Frankie Larson

I Like to Dye My Clothes With Vegetables and Here’s How You Can Too

Although natural dyes may not always be as bright as chemical dyes, creating dye from food in your garden and kitchen is such a magical process that has immense grounding powers. Natural dyes create the most beautiful, earthy colors and are such a joy to dye with. I have learned so much from making natural dye over the years, and one of the biggest lessons is how to let go and surrender to the beauty of the process and the unexpected results from all-natural DIY projects. I have been so pleasantly surprised by so many different turnouts! Who knew that avocado skins and pits would make the most gorgeous peachy pink ever?

The optimal process for each plant is going to be different, as each plant has a different chemical makeup. Everything from the mordant (which preps the fabric to receive the dye) to the temperature used, and the fabric used, can change the outcome vastly. Because of this, I tend to do a bit of research before using a plant to see what techniques other people have used and were happy with, and then follow my gut for the rest. But the basic process is pretty similar for each.

10 Plants That Make Beautiful Natural Dyes

Orange marigold flowers.


An annual flower with rounded flower heads, these flowers tend to be yellow or orange and lend themselves to be a wonderful natural dye. Once the flowers are dried, steep in water and you'll be greeted with a cheerful pale yellow.


Amaranth, especially the Hopi red dye variety, is traditionally used by the Hopi, a Native American tribe in Arizona. Its deep red colored foliage creates a light pink color on fabrics.


Pansies, which are short-season perennials, make a wonderful purple hue when steeped in water. One of the unusual things about pansies is that you can also hammer them into the fabric after mordanting to leave a beautiful print of the flower on it.


Perfect for fabric (or eggs!), spinach creates a sublime green dye. The only thing to note is that this process requires a lot of spinach!


Red or yellow are the colors you'll create from onions, depending on what kind of onion you have on hand. Simply save the skins from dinner for a few weeks and you'll have enough for a big batch.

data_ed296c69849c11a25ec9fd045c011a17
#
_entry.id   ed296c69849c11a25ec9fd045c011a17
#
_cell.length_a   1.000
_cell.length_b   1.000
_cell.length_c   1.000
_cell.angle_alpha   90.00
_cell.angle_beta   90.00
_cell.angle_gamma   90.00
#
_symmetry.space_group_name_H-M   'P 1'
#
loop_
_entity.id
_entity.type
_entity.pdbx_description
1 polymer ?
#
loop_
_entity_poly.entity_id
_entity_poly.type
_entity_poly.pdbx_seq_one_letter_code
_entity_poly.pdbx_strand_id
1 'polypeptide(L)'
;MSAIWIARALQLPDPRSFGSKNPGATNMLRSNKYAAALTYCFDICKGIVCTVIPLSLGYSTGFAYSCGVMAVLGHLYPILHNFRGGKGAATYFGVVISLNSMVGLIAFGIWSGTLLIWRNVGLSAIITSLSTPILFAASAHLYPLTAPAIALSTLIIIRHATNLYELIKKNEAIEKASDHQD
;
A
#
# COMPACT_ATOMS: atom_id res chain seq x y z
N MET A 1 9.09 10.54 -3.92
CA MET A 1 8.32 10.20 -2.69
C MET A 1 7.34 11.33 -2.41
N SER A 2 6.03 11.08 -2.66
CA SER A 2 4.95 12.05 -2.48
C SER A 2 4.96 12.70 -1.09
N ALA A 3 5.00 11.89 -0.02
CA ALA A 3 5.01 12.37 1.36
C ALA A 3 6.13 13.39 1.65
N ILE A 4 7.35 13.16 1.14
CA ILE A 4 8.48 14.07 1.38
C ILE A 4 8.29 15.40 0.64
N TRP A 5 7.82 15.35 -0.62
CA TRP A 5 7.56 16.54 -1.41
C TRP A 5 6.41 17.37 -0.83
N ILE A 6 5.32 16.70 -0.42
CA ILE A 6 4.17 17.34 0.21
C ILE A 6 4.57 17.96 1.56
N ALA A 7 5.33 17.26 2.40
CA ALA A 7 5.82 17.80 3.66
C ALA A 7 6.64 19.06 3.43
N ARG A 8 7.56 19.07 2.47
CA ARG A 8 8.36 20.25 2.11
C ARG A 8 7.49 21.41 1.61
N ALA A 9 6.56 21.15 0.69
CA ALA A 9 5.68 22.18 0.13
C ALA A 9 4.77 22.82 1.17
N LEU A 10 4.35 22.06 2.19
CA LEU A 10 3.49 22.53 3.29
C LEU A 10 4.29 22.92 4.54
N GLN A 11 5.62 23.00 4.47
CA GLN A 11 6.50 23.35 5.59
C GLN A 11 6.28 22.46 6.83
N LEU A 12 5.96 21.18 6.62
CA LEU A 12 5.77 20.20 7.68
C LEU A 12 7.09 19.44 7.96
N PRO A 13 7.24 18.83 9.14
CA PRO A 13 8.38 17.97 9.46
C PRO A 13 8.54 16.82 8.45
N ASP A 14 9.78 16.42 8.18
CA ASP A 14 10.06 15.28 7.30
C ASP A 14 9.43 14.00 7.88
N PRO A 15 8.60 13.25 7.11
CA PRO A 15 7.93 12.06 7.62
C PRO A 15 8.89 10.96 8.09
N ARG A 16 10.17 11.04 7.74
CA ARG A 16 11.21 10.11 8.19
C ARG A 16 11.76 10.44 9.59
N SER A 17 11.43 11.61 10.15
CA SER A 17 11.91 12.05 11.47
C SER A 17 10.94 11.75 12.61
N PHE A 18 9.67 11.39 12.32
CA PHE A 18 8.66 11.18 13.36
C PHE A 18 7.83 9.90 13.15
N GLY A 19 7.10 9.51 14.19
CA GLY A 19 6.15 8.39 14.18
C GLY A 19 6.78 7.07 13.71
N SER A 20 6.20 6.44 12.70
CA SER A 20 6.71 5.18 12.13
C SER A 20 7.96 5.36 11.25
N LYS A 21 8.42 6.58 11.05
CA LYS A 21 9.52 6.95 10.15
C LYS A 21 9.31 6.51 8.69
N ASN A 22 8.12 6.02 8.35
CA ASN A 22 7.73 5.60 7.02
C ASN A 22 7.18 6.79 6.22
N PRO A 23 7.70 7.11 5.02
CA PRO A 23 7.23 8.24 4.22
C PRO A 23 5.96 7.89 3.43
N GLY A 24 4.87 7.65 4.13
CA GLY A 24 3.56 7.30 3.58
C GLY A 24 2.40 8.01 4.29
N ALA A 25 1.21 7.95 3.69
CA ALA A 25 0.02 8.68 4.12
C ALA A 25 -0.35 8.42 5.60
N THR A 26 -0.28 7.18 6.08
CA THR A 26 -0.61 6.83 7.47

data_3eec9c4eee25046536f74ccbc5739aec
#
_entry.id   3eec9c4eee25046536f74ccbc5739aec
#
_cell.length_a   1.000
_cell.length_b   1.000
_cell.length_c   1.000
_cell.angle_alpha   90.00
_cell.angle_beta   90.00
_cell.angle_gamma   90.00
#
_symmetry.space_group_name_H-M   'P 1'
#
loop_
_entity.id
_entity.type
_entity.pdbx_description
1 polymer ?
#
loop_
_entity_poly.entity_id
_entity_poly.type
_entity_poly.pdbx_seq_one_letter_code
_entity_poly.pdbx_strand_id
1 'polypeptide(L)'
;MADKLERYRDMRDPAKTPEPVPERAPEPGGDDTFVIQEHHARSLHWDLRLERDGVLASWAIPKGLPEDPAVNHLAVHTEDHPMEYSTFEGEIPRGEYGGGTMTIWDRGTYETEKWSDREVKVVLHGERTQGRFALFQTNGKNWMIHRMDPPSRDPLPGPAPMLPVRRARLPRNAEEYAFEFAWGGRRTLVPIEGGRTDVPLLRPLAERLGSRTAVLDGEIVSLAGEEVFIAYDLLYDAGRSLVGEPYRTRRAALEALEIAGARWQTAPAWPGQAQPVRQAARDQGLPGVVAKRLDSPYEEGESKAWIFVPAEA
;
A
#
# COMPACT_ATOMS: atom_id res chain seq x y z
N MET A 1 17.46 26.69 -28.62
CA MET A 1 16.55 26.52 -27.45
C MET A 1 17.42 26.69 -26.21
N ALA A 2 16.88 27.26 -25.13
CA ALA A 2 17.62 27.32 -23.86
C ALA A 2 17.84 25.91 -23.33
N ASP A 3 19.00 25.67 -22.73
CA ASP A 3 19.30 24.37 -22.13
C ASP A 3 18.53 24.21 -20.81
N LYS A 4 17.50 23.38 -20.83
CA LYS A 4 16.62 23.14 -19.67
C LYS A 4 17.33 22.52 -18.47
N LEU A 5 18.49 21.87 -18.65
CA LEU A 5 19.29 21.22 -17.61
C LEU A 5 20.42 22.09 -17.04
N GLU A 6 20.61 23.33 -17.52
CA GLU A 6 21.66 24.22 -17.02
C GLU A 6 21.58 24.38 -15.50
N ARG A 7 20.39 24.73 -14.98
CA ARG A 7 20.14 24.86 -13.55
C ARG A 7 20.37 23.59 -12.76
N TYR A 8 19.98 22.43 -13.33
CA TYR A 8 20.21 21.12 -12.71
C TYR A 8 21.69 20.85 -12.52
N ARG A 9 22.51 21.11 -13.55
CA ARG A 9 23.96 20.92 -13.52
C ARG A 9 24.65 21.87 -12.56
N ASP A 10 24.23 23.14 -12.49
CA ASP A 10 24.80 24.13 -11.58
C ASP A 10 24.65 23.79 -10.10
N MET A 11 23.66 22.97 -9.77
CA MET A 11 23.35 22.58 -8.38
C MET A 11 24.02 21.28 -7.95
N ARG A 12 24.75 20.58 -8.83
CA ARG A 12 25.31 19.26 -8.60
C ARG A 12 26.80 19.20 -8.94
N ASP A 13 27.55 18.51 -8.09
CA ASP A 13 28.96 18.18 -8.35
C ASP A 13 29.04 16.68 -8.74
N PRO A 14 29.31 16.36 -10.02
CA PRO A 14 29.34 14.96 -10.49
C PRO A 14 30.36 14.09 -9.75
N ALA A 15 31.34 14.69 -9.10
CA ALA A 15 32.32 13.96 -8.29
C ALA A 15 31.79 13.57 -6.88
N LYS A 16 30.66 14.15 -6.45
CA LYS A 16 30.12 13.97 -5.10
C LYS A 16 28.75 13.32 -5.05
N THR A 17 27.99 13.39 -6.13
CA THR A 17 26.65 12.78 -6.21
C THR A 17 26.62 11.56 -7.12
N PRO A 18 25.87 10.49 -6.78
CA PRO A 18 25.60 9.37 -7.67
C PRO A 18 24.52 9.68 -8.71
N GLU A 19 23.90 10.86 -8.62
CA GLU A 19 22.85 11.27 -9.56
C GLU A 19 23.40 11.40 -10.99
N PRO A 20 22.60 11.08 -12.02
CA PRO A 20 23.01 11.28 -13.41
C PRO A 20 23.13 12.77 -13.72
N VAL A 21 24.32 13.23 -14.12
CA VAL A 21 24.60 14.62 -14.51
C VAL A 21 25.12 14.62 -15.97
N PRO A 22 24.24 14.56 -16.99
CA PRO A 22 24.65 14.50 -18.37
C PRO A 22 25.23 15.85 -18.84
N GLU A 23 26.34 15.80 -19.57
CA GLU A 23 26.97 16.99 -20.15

dying fabric

Red Cabbage

Unsure what to do with your leftover cabbage? Use it for a deep purple dye.

Black Beans

Don't throw out that black bean water! Once you've soaked your dried black beans, remove the beans (to cook) and soak your fabric in the black-blue water that remains.


It's a no-brainer that beets (that tend to stain the cutting board!) is a great carrier of colorful dye. I love how light the pink is!

Avocado Skins

All that avocado toast has to be good for something, right? Save the skins and the pits for the most beautiful shade of light pink.


Subdued and soft, mulberries give off a faint purple dye. Be warned, after each wash, the dye will fade.


Native to the South, these berries are poisonous if ingested, but make a mighty pretty reddish purple dye.

Other plants include Turmeric for bright yellow, tea for brown. Blueberries make a very subtle purple blue, and pokeweed which grows naturally and wildly here in the south make a fantastic pink. I find that dyes used with berries, although the color is absolutely stunning while dying, tend to wash out and turn much lighter shades. They're still beautiful, but less vibrant as the dyes made from vegetables and flowers.

What you need to start:

A Mordant such as salt and vinegar, iron and vinegar, or Alum, which can be found at most grocery stores or on Amazon.
A Separate dye pot. This is important so that you don't accidentally poison your food, especially if you're using toxic materials like pokeweed! Grabbing a pot from a secondhand store is perfect for this.
100% natural fabric such as cotton, linen, wool or silk. These are more porous and will take on more color from the dye bath. You can find these in craft stores or secondhand shops.

The Process

dying with berries

Frankie Larson

Pre-wash your fabric with natural soap or soda ash. Measure out your mordant (make enough to cover the fabric fully) and dissolve into water. Let simmer, adding the fabric to simmer and absorb the mordant for at least an hour. Keep wet, as it needs to go into the dye bath wet.

Make the Dye

dying with onions

Frankie Larson

I typically aim to pick enough berries, flowers, or vegetables that will be double the weight of the fabric when dry. After gathering your natural materials, cover with cold water and heat to a simmer. Do not boil! This will turn almost everything brown and you'll lose your beautiful color.

The key here is low and slow. Mash your materials to release more color. Once you're satisfied with the color, remove from heat and strain. (Or don't- I've had luck with some dyes by leaving in the raw materials until the end). Add your fabric (rewetting if it has dried out). Soak for 30 minutes or more. I often will leave it in the dye in a jar overnight to make sure the color has transferred. Wash and dry and admire your beautiful colors!

Have fun with this! Experiment! And make sure to take a clipping from each dye bath and write down on it what process you used. This has been so helpful for me in remembering what works and what doesn't! You'll be absolutely charmed by the colors that come forward from ingredients in your yard and kitchen.

READ MORE: Use Our 5 Helpful Tips to Keep Those Fresh Flowers Around Longer